Old Question: What is the difference between SDL_Thread and std::thread?
What is the difference between these 2? Which should I use and why?
New question: What is the difference between pthread and SDL_Thread? Which should I use when programming a game with SDL and why?
After everything so far, apparently std::thread is the best option.
As a follow up question, how can I manage the following issue properly?
Issue: I have objects. Each object has a pointer to a function. When the object is clicked, it calls that function. But I want to call certain functions after a delay. I have come up with 2 solutions:
1) The most intuitive solution is to call those functions as separate thread, but I will probably end with a ton of threads at some point.
2) I could do some gimmicks and call that function every time and check with if's the current frame and subtract from it's given delay 1 for each frame that passes and when it reaches 0, it actually calls that function, but that sounds horribly spaghetti.
I have heard threads are evil when it comes to game development and most games handle the main game in a single thread. Is there another way to handle what I want to do?
Thanks for the answer, but why is that? Why should I prefer std::thread over SDL_Thread?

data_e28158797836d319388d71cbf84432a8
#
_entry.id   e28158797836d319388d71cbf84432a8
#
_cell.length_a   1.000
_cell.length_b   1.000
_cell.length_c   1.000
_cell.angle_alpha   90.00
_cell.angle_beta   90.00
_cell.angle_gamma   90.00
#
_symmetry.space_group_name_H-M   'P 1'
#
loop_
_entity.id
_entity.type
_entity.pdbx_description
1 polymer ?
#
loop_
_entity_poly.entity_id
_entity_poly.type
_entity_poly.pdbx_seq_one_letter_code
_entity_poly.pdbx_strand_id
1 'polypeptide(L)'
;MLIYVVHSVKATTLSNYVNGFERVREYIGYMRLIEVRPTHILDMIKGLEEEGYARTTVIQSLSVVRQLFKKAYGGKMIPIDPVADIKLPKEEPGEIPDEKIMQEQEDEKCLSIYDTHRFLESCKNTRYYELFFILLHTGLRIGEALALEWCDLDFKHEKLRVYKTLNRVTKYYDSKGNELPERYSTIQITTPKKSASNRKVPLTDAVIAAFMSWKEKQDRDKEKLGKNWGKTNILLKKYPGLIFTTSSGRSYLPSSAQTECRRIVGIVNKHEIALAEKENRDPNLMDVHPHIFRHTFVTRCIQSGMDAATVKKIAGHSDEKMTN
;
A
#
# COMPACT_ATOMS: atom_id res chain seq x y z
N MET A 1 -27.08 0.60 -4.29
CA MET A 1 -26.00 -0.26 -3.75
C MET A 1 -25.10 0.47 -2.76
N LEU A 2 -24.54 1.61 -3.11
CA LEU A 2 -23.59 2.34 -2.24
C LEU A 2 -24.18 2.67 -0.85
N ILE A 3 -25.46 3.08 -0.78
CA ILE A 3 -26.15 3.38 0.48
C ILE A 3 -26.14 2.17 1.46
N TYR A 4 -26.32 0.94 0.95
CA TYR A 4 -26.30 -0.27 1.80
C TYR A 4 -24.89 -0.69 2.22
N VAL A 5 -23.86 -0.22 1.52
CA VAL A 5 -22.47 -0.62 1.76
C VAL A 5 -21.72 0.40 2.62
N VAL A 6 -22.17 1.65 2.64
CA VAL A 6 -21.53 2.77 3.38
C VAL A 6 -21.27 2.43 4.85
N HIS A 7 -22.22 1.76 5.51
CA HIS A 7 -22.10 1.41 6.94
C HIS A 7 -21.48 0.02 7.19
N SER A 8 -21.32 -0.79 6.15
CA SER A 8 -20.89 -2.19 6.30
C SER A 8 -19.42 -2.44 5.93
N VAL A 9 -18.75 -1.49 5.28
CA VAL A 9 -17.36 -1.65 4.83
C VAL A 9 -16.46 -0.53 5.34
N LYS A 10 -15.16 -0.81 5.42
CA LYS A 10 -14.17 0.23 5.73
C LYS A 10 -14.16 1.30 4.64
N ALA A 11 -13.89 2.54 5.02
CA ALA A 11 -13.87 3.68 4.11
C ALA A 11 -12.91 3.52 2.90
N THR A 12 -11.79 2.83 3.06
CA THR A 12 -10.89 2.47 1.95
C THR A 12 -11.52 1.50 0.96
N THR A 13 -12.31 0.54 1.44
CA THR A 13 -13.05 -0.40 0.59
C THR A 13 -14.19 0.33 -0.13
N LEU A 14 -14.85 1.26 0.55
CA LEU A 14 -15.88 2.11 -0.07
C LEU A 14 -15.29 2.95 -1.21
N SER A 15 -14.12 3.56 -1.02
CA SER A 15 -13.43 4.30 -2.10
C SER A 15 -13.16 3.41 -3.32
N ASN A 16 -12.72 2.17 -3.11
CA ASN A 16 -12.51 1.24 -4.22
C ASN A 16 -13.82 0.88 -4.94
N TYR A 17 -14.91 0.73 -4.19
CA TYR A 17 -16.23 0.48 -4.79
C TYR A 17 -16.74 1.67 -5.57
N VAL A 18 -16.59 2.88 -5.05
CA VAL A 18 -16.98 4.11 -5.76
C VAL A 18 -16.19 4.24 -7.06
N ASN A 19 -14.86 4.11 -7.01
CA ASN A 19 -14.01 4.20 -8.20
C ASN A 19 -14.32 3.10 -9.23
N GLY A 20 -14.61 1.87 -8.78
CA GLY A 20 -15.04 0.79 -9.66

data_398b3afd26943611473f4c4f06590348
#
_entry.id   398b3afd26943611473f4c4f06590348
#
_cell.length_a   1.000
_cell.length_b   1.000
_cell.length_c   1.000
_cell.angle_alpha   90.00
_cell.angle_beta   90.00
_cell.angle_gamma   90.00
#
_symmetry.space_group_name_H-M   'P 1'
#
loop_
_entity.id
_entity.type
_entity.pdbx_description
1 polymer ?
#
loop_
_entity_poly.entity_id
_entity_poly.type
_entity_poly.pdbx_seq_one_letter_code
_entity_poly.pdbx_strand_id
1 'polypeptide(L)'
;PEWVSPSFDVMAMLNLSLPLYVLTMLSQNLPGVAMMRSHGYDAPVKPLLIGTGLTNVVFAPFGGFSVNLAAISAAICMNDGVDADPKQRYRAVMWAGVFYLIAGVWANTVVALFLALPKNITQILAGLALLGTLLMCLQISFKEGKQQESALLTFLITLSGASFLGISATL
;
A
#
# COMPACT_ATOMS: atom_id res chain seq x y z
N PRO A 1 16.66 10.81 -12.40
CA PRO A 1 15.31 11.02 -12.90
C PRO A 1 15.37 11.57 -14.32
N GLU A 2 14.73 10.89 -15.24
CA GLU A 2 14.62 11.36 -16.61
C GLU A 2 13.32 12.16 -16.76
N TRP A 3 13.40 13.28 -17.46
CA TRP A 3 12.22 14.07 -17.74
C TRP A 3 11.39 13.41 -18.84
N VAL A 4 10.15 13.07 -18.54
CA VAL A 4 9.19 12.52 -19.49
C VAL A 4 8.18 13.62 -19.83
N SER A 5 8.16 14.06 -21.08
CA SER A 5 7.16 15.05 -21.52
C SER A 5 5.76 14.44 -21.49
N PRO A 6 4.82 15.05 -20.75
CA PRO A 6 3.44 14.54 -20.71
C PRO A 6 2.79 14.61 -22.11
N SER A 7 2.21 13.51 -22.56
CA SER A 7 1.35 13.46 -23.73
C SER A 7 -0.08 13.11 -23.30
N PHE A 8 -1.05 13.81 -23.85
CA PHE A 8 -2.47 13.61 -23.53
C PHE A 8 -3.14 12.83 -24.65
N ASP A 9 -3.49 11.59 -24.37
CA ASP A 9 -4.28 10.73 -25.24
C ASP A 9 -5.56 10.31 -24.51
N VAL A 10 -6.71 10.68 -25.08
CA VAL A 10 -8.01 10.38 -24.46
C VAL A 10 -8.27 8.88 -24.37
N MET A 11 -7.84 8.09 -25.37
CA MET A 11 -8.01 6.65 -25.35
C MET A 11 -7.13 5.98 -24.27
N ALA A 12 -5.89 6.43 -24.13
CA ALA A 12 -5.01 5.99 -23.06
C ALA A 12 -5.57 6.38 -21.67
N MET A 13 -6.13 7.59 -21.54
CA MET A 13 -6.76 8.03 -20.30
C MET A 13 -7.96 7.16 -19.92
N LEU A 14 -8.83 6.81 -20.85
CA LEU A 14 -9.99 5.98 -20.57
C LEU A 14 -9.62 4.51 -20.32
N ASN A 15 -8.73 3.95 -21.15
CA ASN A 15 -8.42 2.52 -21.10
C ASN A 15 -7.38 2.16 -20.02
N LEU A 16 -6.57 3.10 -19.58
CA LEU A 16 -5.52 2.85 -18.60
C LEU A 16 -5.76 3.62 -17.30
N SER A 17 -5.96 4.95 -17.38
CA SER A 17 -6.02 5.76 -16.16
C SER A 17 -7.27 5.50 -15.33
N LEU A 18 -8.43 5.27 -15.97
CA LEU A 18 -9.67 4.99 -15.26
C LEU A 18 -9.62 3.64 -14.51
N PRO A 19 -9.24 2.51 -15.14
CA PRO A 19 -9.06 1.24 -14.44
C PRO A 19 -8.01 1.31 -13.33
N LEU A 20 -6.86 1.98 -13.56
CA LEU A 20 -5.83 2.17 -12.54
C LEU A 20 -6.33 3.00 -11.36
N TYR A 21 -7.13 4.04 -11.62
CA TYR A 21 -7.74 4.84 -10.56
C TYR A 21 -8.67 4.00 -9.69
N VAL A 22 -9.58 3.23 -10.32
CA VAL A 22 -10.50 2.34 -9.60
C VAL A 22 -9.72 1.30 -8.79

To expand my question, I have tried and failed to use SDL_Thread properly with objects but I thought maybe I am doing something wrong.
Anyhow, I acknowledge the existence of 'pthreads' but I have not delved into them and only know they are in C.
What would be the difference between pthreads and SDL_Threads? Is there any advantage SDL_Thread has over pthread and why?
Is there any advantage SDL_Thread has over pthread and why?
Mainly, platform-independence. libsdl provides a threading abstraction to facilitate portability.
In the presence of <thread>, the portability concern is moot -- I expect that std::thread is much more portable than SDL's wrapper, and certainly more portable than POSIX threads. Additionally, std::thread is written in C++ with C++ idioms in mind, and because it is standard it is widely used and well understood. Because of these qualities (C++-aware, standard, portable) std::thread (or standard facilities in general) should be preferred when possible.